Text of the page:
A 32-year-old Asian Indian male presented with sudden-onset and painless decrease in vision in the right eye (OD) for the past 1 day. On examination, his best-corrected visual acuity was 6/24 in OD and 6/6 in the left eye (OS). Anterior segment was quiescent in both eyes. Fundus examination showed ill-defined yellowish subretinal lesions inferior to fovea with surrounding fluid reaching the inferior arcade in OD. A cystic lesion with well-defined borders was seen in the foveal center. Fluorescein angiography (FA) showed early hypofluorescence and late hyperfluorescence indicating active choroidal inflammation. Pooling of dye was appreciated in the late phase due to subretinal fluid accumulation. Indocyanine green angiography (ICGA) showed early and late hypofluorescence, suggestive of choroidal granuloma [Figure 1]. Spectral-domain optical coherence tomography (SD-OCT) scans encompassing the fovea revealed presence of intraretinal fluid forming a cystic structure (CS). The external limiting membrane coursed anterior to CS, and a split of inner photoreceptor layer at level of myoid zone (MZ) was observed. The floor of the CS was formed by distorted and irregular ellipsoid zone (EZ), and inter-digitation zone. The CS extended in a tubular manner inferiorly (seen on en face infrared imaging), and cross-sectional OCT B-scan showed the CS with hyper-reflective borders. SD-OCT also revealed hypo-reflective choroidal granulomas and focal thickening of the choroid [Figure 2]. Based on positive Mantoux test and interferon gamma release assay, the patient was diagnosed with tubercular choroidal granuloma. Following treatment with anti-tubercular therapy and corticosteroids, the lesions healed completely at 6-weeks follow-up [Figure 3].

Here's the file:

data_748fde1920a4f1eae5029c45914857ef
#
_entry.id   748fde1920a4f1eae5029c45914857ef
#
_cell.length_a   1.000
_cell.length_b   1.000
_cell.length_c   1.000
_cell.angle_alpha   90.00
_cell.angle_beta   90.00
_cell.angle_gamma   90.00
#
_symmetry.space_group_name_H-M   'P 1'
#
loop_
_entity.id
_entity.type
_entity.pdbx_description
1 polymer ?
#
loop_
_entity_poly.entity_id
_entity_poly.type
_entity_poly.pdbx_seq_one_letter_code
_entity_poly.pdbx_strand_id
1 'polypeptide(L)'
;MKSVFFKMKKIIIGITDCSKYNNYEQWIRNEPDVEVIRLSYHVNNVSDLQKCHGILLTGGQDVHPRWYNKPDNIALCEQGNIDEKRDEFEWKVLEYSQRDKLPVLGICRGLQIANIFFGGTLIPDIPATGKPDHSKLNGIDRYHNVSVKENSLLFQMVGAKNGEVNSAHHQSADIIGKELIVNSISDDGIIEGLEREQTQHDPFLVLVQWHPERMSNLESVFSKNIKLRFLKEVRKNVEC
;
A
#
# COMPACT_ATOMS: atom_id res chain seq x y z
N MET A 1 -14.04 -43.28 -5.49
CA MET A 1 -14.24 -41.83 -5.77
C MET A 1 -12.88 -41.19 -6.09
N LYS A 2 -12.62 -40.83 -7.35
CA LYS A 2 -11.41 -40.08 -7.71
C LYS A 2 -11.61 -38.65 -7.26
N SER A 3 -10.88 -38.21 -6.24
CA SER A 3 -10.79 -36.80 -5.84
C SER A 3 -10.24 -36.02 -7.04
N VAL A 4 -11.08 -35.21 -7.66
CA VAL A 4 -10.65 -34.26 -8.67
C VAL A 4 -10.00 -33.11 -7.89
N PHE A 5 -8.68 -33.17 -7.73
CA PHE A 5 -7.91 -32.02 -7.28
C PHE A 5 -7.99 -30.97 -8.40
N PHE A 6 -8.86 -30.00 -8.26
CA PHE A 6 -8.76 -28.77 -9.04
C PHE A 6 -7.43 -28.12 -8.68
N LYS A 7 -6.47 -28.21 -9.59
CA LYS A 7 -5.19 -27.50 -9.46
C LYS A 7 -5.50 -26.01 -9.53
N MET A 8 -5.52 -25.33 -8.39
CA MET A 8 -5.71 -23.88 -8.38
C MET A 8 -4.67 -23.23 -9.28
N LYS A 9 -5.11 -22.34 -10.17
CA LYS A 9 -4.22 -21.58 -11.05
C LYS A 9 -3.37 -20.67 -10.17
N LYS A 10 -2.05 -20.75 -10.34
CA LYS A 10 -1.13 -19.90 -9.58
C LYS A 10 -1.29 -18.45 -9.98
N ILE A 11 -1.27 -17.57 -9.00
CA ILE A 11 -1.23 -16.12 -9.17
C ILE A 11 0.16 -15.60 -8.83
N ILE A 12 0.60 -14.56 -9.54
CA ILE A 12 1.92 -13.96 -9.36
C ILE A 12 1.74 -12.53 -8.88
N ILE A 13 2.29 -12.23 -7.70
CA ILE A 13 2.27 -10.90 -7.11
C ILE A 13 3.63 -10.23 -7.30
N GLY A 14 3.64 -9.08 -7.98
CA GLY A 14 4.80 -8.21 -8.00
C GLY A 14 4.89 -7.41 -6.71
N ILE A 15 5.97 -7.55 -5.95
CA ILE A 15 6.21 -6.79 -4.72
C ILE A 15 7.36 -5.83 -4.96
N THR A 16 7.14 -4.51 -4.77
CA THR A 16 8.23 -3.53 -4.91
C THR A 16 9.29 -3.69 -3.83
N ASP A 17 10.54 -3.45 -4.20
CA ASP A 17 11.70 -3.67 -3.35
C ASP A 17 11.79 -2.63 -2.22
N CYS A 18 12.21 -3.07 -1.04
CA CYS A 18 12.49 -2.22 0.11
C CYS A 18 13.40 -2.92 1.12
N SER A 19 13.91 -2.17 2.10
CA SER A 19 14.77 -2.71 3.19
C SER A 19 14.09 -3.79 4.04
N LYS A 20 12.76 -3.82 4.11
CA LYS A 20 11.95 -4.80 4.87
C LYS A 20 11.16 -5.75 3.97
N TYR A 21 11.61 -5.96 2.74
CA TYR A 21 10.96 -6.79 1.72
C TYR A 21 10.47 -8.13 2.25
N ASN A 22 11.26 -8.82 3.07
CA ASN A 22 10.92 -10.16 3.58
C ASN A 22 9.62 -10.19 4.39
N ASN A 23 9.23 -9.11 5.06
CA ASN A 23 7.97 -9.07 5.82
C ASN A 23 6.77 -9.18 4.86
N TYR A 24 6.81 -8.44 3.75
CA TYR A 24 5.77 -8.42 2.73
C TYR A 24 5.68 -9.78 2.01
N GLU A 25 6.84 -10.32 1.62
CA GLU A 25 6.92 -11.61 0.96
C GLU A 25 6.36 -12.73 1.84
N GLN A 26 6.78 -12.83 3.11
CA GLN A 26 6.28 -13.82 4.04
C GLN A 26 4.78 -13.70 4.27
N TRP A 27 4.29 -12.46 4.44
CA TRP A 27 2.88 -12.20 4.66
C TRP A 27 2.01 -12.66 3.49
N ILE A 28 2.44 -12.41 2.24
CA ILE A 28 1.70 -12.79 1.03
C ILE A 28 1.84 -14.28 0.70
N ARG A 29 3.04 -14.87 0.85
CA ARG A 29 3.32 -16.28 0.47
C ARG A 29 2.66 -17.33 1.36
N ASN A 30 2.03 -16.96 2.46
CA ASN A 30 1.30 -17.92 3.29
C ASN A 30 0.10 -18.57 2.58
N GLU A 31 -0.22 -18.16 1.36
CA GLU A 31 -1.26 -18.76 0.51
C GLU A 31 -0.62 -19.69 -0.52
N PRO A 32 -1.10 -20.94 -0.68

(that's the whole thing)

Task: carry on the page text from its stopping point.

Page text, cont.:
|Figure 1: Fundus photograph of the right eye (a) shows presence of multiple deep yellow choroidal lesions in the macular area suggestive of choroidal granulomas. There is surrounding subretinal fluid which is extending till the inferior arcades. The multicolor fundus image shows a well-demarcated intraretinal cystic structure (white arrows), and a whitish subretinal linear lesion (yellow arrowhead) more clearly compared to the fundus photograph (b). The combined fluorescein angiography (FA) and indocyanine green angiography (ICGA) in the early phase (c and d) shows early hypofluorescence of the macular choroidal granulomas. In the late phase, the lesions are hyperfluorescent on FA with pooling of dye (e), and hypofluorescent on ICGA (f)|